General Motors aims to stop selling gasoline or diesel cars by 2035, the first of the world’s largest automakers to set a deadline for its final sales of passenger cars with internal combustion engines.
As part of a plan to become carbon neutral by 2040, the Chevrolet and Buick owner “aspires to eliminate tailpipe emissions” from its entire line of light vehicles, he said Thursday.
While other automakers have set dates to end the sale of traditional engines, most will switch to hybrid technology, which combines a smaller traditional gasoline or diesel engine with a battery.
Neither of the world’s two largest automakers, Toyota or Volkswagen, has set a date for the complete phase-out of traditional engines, although they plan to invest billions in electric and hydrogen technology.
“Our biggest carbon impact comes from the tailpipe emissions from the vehicles we sell – in our case, it’s 75%,” said GM chief executive Mary Barra.
“This is why it is so important to accelerate towards a future in which every vehicle we sell will be a zero emission vehicle.”
“This is why it is so important to accelerate towards a future in which every vehicle we sell is a zero emission vehicle.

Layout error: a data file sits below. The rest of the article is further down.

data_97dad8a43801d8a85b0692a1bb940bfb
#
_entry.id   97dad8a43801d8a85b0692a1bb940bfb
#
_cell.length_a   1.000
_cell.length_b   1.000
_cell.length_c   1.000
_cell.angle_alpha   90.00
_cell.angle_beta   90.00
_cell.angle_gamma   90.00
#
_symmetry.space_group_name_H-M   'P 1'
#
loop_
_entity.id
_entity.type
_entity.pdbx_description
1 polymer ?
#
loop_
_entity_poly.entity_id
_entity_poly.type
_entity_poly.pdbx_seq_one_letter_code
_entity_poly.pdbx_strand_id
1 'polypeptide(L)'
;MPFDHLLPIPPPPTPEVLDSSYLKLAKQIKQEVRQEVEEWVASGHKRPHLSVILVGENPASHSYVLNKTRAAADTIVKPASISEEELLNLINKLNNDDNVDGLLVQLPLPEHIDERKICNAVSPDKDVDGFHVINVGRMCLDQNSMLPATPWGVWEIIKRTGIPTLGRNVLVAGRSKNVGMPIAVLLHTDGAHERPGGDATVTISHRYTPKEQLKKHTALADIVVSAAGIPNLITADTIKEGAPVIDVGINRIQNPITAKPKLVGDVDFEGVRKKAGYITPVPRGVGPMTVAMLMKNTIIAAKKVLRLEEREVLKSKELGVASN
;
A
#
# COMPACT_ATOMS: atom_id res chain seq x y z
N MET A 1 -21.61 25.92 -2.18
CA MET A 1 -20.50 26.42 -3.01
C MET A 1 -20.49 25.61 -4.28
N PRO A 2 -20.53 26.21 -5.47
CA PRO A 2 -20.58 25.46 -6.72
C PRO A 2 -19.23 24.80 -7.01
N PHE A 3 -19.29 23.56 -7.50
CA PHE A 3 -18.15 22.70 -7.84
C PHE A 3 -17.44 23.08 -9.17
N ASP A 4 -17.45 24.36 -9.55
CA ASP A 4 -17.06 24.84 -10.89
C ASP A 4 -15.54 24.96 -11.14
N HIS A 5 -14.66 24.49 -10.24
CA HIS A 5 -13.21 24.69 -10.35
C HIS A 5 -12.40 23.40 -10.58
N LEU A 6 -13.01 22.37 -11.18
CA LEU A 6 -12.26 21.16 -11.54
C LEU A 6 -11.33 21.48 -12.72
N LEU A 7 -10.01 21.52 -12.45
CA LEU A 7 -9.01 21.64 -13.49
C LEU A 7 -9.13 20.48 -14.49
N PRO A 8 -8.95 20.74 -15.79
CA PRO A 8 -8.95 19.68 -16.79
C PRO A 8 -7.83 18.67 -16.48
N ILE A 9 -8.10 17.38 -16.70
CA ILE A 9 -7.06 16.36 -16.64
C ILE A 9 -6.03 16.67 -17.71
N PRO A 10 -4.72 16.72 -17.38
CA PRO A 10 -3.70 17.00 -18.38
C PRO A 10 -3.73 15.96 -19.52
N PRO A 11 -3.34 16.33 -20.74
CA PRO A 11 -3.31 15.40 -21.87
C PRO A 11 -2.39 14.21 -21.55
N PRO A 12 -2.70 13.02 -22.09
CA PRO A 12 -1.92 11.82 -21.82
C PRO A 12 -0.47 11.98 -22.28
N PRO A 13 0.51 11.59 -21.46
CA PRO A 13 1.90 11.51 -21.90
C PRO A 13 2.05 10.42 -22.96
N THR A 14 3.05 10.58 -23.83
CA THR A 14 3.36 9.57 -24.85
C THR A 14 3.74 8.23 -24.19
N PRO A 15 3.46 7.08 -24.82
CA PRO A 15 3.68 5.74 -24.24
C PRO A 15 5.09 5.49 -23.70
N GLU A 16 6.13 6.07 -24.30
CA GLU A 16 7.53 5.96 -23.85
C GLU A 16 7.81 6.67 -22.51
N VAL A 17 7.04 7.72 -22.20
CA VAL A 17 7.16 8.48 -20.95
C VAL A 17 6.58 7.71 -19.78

The larger version of the Chevrolet Silverado, a mid-size pickup truck, is not covered by the 2035 pledge because it is sold as a utility vehicle. But that’s part of the company’s broader ambition to decarbonise completely by 2040, the group said.
Nissan said this week that all of its vehicles launched in Japan, the United States and China will be either electric or hybrid in the “early 2030s.”
Volvo, which is owned by Chinese company Geely, is the most ambitious of all brands to date. Its chief executive, Hakan Samuelsson, told the FT last year that it plans to sell only electric cars by 2030. However, it is relatively modest, selling 670,000 cars last year compared to the millions. sold by major global groups including GM.
GM has already announced plans to invest around $ 27 billion in the development of electric and autonomous technologies and plans to launch 30 battery-only models worldwide before 2025.
The company has developed its own Ultium battery system, which it wishes to license to competing car manufacturers in order to expand its scale and recoup development costs.
Although GM has already pulled out of Europe, which is the fastest growing region for electric cars, it still operates in China, the world’s largest battery car market.
Automakers around the world are fighting to develop electric cars to meet tougher emissions rules in regions like Europe and China.
In the United States, the election of Joe Biden as president is expected to lead to stronger U.S. fuel economy rules, which will increase the prospects for electric cars in this country.
GM predicts that 40% of its US range will be battery electric vehicles by the end of 2025. The group wants all of its US factories to be powered by renewable energy by 2030, with its international facilities by 2035 .
Other automakers have set carbon neutrality targets, with Toyota, Nissan, VW and Ford all expecting to be neutral by 2050.